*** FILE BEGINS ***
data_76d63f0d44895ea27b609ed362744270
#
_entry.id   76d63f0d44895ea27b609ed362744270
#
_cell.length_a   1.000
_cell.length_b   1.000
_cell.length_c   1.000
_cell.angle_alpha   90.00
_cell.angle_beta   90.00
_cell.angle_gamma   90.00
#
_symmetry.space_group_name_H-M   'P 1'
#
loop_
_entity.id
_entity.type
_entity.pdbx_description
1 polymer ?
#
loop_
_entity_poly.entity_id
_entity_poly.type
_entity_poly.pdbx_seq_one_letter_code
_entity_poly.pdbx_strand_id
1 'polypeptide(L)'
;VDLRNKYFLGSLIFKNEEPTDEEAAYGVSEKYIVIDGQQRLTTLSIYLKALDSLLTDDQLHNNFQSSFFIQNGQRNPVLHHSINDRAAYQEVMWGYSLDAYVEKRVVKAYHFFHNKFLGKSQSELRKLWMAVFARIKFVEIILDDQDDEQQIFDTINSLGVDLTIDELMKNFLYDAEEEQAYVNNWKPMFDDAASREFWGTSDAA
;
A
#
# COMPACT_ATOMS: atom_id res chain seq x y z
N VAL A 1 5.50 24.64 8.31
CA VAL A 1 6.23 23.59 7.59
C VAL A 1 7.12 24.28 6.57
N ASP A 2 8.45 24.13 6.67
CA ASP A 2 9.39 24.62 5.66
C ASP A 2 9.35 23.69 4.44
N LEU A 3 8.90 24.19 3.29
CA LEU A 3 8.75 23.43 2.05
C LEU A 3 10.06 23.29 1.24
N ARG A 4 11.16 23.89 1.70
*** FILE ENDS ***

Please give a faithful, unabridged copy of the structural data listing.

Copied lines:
data_76d63f0d44895ea27b609ed362744270
#
_entry.id   76d63f0d44895ea27b609ed362744270
#
_cell.length_a   1.000
_cell.length_b   1.000
_cell.length_c   1.000
_cell.angle_alpha   90.00
_cell.angle_beta   90.00
_cell.angle_gamma   90.00
#
_symmetry.space_group_name_H-M   'P 1'
#
loop_
_entity.id
_entity.type
_entity.pdbx_description
1 polymer ?
#
loop_
_entity_poly.entity_id
_entity_poly.type
_entity_poly.pdbx_seq_one_letter_code
_entity_poly.pdbx_strand_id
1 'polypeptide(L)'
;VDLRNKYFLGSLIFKNEEPTDEEAAYGVSEKYIVIDGQQRLTTLSIYLKALDSLLTDDQLHNNFQSSFFIQNGQRNPVLHHSINDRAAYQEVMWGYSLDAYVEKRVVKAYHFFHNKFLGKSQSELRKLWMAVFARIKFVEIILDDQDDEQQIFDTINSLGVDLTIDELMKNFLYDAEEEQAYVNNWKPMFDDAASREFWGTSDAA
;
A
#
# COMPACT_ATOMS: atom_id res chain seq x y z
N VAL A 1 5.50 24.64 8.31
CA VAL A 1 6.23 23.59 7.59
C VAL A 1 7.12 24.28 6.57
N ASP A 2 8.45 24.13 6.67
CA ASP A 2 9.39 24.62 5.66
C ASP A 2 9.35 23.69 4.44
N LEU A 3 8.90 24.19 3.29
CA LEU A 3 8.75 23.43 2.05
C LEU A 3 10.06 23.29 1.24
N ARG A 4 11.16 23.89 1.70